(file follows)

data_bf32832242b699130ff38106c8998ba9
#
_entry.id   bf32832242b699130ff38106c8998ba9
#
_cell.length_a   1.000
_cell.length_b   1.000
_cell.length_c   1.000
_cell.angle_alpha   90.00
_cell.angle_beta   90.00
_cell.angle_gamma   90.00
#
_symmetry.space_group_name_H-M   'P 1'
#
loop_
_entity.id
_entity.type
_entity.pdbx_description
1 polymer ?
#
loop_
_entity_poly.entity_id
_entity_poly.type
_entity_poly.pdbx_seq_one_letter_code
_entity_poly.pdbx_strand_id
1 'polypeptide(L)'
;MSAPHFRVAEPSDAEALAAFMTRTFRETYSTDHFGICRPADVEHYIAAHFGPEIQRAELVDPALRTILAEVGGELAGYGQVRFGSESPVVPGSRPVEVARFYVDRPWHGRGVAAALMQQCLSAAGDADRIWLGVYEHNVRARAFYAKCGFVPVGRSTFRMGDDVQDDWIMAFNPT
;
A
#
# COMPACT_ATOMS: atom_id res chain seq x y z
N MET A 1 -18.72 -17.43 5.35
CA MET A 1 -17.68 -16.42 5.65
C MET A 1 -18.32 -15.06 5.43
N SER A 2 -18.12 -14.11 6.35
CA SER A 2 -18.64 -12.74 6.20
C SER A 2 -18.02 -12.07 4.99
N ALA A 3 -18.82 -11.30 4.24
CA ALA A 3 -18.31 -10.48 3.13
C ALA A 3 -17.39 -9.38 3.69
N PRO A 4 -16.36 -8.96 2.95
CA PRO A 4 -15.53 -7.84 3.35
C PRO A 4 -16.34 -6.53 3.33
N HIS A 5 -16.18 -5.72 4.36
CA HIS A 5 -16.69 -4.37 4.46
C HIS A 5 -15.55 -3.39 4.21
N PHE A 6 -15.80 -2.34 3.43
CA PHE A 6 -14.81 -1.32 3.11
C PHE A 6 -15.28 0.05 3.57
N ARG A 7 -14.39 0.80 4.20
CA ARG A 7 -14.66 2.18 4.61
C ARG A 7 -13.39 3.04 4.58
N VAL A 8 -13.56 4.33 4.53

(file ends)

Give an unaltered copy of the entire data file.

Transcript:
data_bf32832242b699130ff38106c8998ba9
#
_entry.id   bf32832242b699130ff38106c8998ba9
#
_cell.length_a   1.000
_cell.length_b   1.000
_cell.length_c   1.000
_cell.angle_alpha   90.00
_cell.angle_beta   90.00
_cell.angle_gamma   90.00
#
_symmetry.space_group_name_H-M   'P 1'
#
loop_
_entity.id
_entity.type
_entity.pdbx_description
1 polymer ?
#
loop_
_entity_poly.entity_id
_entity_poly.type
_entity_poly.pdbx_seq_one_letter_code
_entity_poly.pdbx_strand_id
1 'polypeptide(L)'
;MSAPHFRVAEPSDAEALAAFMTRTFRETYSTDHFGICRPADVEHYIAAHFGPEIQRAELVDPALRTILAEVGGELAGYGQVRFGSESPVVPGSRPVEVARFYVDRPWHGRGVAAALMQQCLSAAGDADRIWLGVYEHNVRARAFYAKCGFVPVGRSTFRMGDDVQDDWIMAFNPT
;
A
#
# COMPACT_ATOMS: atom_id res chain seq x y z
N MET A 1 -18.72 -17.43 5.35
CA MET A 1 -17.68 -16.42 5.65
C MET A 1 -18.32 -15.06 5.43
N SER A 2 -18.12 -14.11 6.35
CA SER A 2 -18.64 -12.74 6.20
C SER A 2 -18.02 -12.07 4.99
N ALA A 3 -18.82 -11.30 4.24
CA ALA A 3 -18.31 -10.48 3.13
C ALA A 3 -17.39 -9.38 3.69
N PRO A 4 -16.36 -8.96 2.95
CA PRO A 4 -15.53 -7.84 3.35
C PRO A 4 -16.34 -6.53 3.33
N HIS A 5 -16.18 -5.72 4.36
CA HIS A 5 -16.69 -4.37 4.46
C HIS A 5 -15.55 -3.39 4.21
N PHE A 6 -15.80 -2.34 3.43
CA PHE A 6 -14.81 -1.32 3.11
C PHE A 6 -15.28 0.05 3.57
N ARG A 7 -14.39 0.80 4.20
CA ARG A 7 -14.66 2.18 4.61
C ARG A 7 -13.39 3.04 4.58
N VAL A 8 -13.56 4.33 4.53